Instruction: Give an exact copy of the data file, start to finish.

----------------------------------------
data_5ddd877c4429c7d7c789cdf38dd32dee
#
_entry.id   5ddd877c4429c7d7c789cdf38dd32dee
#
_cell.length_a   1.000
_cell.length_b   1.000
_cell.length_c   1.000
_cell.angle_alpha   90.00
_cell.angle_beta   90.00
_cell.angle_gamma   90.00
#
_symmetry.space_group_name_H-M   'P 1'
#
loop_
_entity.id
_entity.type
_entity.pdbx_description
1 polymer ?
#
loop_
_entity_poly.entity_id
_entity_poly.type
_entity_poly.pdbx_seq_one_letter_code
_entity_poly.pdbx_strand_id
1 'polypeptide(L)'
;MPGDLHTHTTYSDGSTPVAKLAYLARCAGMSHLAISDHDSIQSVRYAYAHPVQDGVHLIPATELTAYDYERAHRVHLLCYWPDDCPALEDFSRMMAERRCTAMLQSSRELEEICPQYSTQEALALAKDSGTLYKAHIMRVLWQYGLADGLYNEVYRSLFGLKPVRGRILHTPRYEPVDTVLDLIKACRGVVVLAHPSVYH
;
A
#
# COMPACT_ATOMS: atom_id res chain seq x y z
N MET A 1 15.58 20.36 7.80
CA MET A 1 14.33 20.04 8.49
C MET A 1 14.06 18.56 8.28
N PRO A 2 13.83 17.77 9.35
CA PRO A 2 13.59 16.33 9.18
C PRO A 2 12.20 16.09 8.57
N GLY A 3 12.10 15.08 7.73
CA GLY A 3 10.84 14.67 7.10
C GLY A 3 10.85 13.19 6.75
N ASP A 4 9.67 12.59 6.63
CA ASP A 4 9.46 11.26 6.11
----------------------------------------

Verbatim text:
data_5ddd877c4429c7d7c789cdf38dd32dee
#
_entry.id   5ddd877c4429c7d7c789cdf38dd32dee
#
_cell.length_a   1.000
_cell.length_b   1.000
_cell.length_c   1.000
_cell.angle_alpha   90.00
_cell.angle_beta   90.00
_cell.angle_gamma   90.00
#
_symmetry.space_group_name_H-M   'P 1'
#
loop_
_entity.id
_entity.type
_entity.pdbx_description
1 polymer ?
#
loop_
_entity_poly.entity_id
_entity_poly.type
_entity_poly.pdbx_seq_one_letter_code
_entity_poly.pdbx_strand_id
1 'polypeptide(L)'
;MPGDLHTHTTYSDGSTPVAKLAYLARCAGMSHLAISDHDSIQSVRYAYAHPVQDGVHLIPATELTAYDYERAHRVHLLCYWPDDCPALEDFSRMMAERRCTAMLQSSRELEEICPQYSTQEALALAKDSGTLYKAHIMRVLWQYGLADGLYNEVYRSLFGLKPVRGRILHTPRYEPVDTVLDLIKACRGVVVLAHPSVYH
;
A
#
# COMPACT_ATOMS: atom_id res chain seq x y z
N MET A 1 15.58 20.36 7.80
CA MET A 1 14.33 20.04 8.49
C MET A 1 14.06 18.56 8.28
N PRO A 2 13.83 17.77 9.35
CA PRO A 2 13.59 16.33 9.18
C PRO A 2 12.20 16.09 8.57
N GLY A 3 12.10 15.08 7.73
CA GLY A 3 10.84 14.67 7.10
C GLY A 3 10.85 13.19 6.75
N ASP A 4 9.67 12.59 6.63
CA ASP A 4 9.46 11.26 6.11